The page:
Prima Facie Case Turning to the first step of this analysis, defendants assert that plaintiff has failed to make out a prima facie case of Title VII employment discrimination. A plaintiff's burden of establishing a prima facie case of employment discrimination is "de minimis." Chambers v. TRM Copy Ctrs. Corp., 43 F.3d 29, 37 (2d Cir. 1994). A plaintiff has to show by a preponderance of the evidence that: (i) he is a member of a protected class; (ii) is qualified for the position; (iii) he suffered an adverse employment action; and (iv) the circumstances surrounding that action give rise to an inference of discrimination. Collins v. N.Y. City Transit Auth., 305 F.3d 113, 118 (2d Cir. 2002); see also Norville v. Staten Island Univ. Hosp., 196 F.3d 89, 95 (2d Cir. 1999). Defendants argue that plaintiff's prima facie case fails on the third prong since the employment actions he alleges do not rise to the level of adverse employment actions.

A plaintiff suffers an adverse employment action if there exists a "'materially adverse change' in the terms and conditions of employment." Galabya v. New York City Bd. of Educ., 202 F.3d 636, 640 (2d Cir. 2000) (quoting Richardson v. N.Y. State Dep't of Correctional Serv., 180 F.3d 426, 446 (2d Cir. 1999)). In order to qualify as "materially adverse," the challenged employment action must be a change in working conditions that is "more disruptive than a mere inconvenience or an alteration of job responsibilities." Id. Examples of adverse employment action include termination of employment, a decrease in wage or salary, a less distinguished title, a material loss of benefits, and substantially diminished material responsibilities. Id. The ultimate determination of whether an employment action is adverse must be decided on a case-by-case basis since "there are no bright-line rules [and] courts must pore over each case to determine whether the challenged employment action reaches the level of 'adverse.'" Wanamaker v. Columbian Rope Co., 108 F.3d 462, 466 (2d Cir. 1997).

Defendants argue that plaintiff was not subjected to any adverse employment action because he was merely transferred, not demoted. Specifically, defendants contend that:

There is no dispute that Plaintiff's salary, benefits, or civil service title were unchanged upon his reassignment to Ravenswood. Nor can there reasonably be any dispute that the job duties plaintiff performed at Ravenswood fall within his civil service title of 'Caretaker (Housing).' In short, to the extent that Plaintiff's reassignment may be deemed to be a transfer, it is a lateral transfer and not a demotion.

Memorandum at 15. However, defendants' characterization of plaintiff's claim fails to capture the essence of plaintiff's complaint: that plaintiff, because of his race, was reassigned to comparatively menial "janitorial" work, while Caucasian caretakers were not. Courts in this Circuit have held that giving an employee relatively undesirable work assignments can be considered adverse employment action. Wright v. N.Y. City Off-Track Betting Corp., No. 05 Civ. 9790 (WHP), 2008 WL 762196, at *4 (S.D.N.Y. Mar. 24, 2008) (plaintiff's relegation to "menial tasks" while co-workers performed "substantive assignments" may constitute an adverse employment action); see also Lessambo v. PricewaterhouseCoopers, L.P., No. 08 Civ. 6272 (WHP), 2010 WL 3958787, at *9 (S.D.N.Y. Sept. 27, 2010) (citing Joseph v. Leavitt, 465 F.3d 138, 152 (2d Cir. 2004) for the proposition that a significant reduction in workload could be an adverse employment action).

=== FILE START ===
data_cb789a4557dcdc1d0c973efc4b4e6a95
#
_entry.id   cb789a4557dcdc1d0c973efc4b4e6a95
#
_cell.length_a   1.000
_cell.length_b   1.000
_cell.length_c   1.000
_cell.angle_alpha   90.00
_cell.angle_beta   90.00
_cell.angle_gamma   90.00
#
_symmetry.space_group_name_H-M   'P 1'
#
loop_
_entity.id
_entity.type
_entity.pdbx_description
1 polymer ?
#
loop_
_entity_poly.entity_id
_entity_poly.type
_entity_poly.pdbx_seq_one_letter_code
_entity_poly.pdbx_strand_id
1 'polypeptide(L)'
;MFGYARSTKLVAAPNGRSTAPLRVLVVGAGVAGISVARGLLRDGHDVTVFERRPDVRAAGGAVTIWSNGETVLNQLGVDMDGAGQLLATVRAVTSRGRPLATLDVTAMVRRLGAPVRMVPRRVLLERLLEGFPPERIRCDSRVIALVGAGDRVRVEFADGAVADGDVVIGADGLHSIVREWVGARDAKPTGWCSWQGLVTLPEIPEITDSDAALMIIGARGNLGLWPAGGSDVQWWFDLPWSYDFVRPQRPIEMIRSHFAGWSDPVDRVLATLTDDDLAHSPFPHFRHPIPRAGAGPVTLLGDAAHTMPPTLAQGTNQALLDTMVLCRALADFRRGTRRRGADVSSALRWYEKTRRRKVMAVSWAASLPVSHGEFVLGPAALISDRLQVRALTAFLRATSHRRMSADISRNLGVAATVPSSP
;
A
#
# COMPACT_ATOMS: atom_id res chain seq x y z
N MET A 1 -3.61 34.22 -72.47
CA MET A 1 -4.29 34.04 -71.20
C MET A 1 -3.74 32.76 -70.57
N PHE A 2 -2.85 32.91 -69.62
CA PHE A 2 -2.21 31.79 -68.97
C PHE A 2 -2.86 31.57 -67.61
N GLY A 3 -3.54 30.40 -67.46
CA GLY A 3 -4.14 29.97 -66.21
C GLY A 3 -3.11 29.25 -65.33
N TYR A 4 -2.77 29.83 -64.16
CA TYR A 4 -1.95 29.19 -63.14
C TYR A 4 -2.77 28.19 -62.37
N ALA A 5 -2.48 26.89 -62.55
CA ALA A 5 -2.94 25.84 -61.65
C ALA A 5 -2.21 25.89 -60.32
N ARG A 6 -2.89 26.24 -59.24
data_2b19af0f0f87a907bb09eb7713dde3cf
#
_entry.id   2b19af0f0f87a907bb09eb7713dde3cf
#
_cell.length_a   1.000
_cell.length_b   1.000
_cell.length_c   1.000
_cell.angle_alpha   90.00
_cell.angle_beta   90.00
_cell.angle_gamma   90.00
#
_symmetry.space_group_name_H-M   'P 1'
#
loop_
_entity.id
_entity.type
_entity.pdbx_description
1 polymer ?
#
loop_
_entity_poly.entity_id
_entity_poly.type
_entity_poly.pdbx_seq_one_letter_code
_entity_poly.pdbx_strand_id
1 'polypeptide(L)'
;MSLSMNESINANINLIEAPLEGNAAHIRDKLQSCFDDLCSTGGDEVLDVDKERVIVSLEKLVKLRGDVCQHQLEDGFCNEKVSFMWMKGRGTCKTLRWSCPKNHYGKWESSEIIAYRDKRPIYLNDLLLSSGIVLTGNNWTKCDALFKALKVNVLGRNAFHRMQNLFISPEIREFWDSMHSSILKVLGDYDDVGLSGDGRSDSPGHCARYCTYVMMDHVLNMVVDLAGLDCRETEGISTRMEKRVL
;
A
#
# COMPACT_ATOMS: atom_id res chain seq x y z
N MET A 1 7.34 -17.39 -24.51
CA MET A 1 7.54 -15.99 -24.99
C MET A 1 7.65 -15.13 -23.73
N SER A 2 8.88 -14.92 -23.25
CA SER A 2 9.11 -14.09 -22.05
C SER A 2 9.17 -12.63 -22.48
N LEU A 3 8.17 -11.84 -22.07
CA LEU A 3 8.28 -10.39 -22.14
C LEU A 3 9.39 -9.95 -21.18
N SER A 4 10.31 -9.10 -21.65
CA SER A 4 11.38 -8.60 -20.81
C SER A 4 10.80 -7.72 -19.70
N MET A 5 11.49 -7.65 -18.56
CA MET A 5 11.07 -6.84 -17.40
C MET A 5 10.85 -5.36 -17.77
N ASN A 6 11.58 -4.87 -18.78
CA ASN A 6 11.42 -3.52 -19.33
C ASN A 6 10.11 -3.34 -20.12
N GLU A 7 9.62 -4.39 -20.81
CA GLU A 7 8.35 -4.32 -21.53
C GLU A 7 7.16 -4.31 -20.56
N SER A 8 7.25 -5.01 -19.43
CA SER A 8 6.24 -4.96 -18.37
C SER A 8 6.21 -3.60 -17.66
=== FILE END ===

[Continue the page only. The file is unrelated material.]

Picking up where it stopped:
In addition, defendants' argument ignores plaintiff's claims that he was denied training because of his race.*fn3 Plaintiff alleges:

From March of 2008 to March of 2009 Plaintiff has requested several times to Municipal defendant for become a plaster[er]. Plaintiff [sic] request for advance opportunities was denied based on race, because currently the plaster[er] title is held by predominately male Caucasians.

Complaint at ¶ 15. The "[f]ailure to train is considered an adverse employment action when it materially affects a plaintiff's 'opportunities for professional growth and career advancement or directly on a plaintiff's compensation.'" Turley v. ISG Lackawanna, Inc., No. 06 Civ. 794S, 2011 WL 1104270 at *12 (W.D.N.Y. Mar. 23, 2011) (quoting Nakis v. Potter, No. 1 Civ. 10047, 2004 WL 2903718 (HBP) at *20 (S.D.N.Y. Dec. 15, 2004); see also Hill v. Rayboy-Brauestein, 467 F.Supp.2d 336, 352 (S.D.N.Y. 2006). Defendants do not deny that plaintiff made requests for training that were rejected, but they offer evidence that these requests were untimely. Accordingly, there may be sufficient evidence of a failure to train to make out adverse employment action on this basis.

Defendants' Non-Discriminatory Reasons and Plaintiff's Rebuttal Burden Since this Court finds that there is sufficient evidence to establish the adverse employment action necessary to state a prima facie case of employment discrimination, we proceed to the second step of the McDonnell Douglas analysis and determine whether defendants have articulated legitimate, nondiscriminatory reasons for the employment action. See McDonnell Douglas, 411 U.S. at 802. Defendants have provided ample evidence of non-discriminatory reasons for plaintiff's reassignment to janitorial duties. According to defendants, plaintiff was initially assigned to assist another NYCHA employee, a Sprayer, who was subsequently assigned to a different job and no longer required the assistance of a Caretaker. Marotta Declaration at ¶¶ 8, 9. Based on NYCHA's previously established system of reassigning the least senior, unoccupied Caretaker to whatever post needs manning, plaintiff was reassigned to janitorial duties. Id. at ¶¶ 6-9. Defendants also provide evidence that, according to plaintiff himself, the only time the plaintiff requested training to become a Plasterer, such training was not offered at NYCHA. Plaintiff's Deposition 194:5-17, 195:5-10.